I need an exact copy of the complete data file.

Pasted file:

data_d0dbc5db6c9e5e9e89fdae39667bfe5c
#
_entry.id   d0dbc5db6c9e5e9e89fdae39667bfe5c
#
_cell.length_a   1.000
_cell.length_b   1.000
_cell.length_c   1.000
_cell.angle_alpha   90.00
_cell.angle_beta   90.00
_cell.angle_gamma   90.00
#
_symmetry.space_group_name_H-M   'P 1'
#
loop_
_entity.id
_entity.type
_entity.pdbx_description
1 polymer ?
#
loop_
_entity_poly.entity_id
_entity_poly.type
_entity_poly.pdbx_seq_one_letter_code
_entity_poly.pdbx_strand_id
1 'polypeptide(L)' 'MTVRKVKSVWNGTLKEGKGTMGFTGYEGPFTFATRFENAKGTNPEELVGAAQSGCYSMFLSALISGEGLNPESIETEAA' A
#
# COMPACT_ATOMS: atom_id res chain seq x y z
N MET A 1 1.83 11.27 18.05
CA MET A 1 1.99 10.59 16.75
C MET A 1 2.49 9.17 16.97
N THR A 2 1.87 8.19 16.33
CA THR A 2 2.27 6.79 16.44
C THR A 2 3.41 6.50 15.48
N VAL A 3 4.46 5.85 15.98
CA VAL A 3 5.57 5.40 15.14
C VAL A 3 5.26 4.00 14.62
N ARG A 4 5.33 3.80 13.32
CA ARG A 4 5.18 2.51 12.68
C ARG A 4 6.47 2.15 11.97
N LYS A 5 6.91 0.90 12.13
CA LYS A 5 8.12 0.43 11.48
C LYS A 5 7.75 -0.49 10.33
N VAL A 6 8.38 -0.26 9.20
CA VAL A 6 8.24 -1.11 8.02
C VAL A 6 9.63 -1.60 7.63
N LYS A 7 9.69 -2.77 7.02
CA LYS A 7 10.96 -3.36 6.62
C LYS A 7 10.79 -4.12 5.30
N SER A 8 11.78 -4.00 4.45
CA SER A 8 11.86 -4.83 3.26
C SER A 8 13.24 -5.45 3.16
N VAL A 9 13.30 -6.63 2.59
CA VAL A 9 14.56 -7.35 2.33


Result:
data_d0dbc5db6c9e5e9e89fdae39667bfe5c
#
_entry.id   d0dbc5db6c9e5e9e89fdae39667bfe5c
#
_cell.length_a   1.000
_cell.length_b   1.000
_cell.length_c   1.000
_cell.angle_alpha   90.00
_cell.angle_beta   90.00
_cell.angle_gamma   90.00
#
_symmetry.space_group_name_H-M   'P 1'
#
loop_
_entity.id
_entity.type
_entity.pdbx_description
1 polymer ?
#
loop_
_entity_poly.entity_id
_entity_poly.type
_entity_poly.pdbx_seq_one_letter_code
_entity_poly.pdbx_strand_id
1 'polypeptide(L)' 'MTVRKVKSVWNGTLKEGKGTMGFTGYEGPFTFATRFENAKGTNPEELVGAAQSGCYSMFLSALISGEGLNPESIETEAA' A
#
# COMPACT_ATOMS: atom_id res chain seq x y z
N MET A 1 1.83 11.27 18.05
CA MET A 1 1.99 10.59 16.75
C MET A 1 2.49 9.17 16.97
N THR A 2 1.87 8.19 16.33
CA THR A 2 2.27 6.79 16.44
C THR A 2 3.41 6.50 15.48
N VAL A 3 4.46 5.85 15.98
CA VAL A 3 5.57 5.40 15.14
C VAL A 3 5.26 4.00 14.62
N ARG A 4 5.33 3.80 13.32
CA ARG A 4 5.18 2.51 12.68
C ARG A 4 6.47 2.15 11.97
N LYS A 5 6.91 0.90 12.13
CA LYS A 5 8.12 0.43 11.48
C LYS A 5 7.75 -0.49 10.33
N VAL A 6 8.38 -0.26 9.20
CA VAL A 6 8.24 -1.11 8.02
C VAL A 6 9.63 -1.60 7.63
N LYS A 7 9.69 -2.77 7.02
CA LYS A 7 10.96 -3.36 6.62
C LYS A 7 10.79 -4.12 5.30
N SER A 8 11.78 -4.00 4.45
CA SER A 8 11.86 -4.83 3.26
C SER A 8 13.24 -5.45 3.16
N VAL A 9 13.30 -6.63 2.59
CA VAL A 9 14.56 -7.35 2.33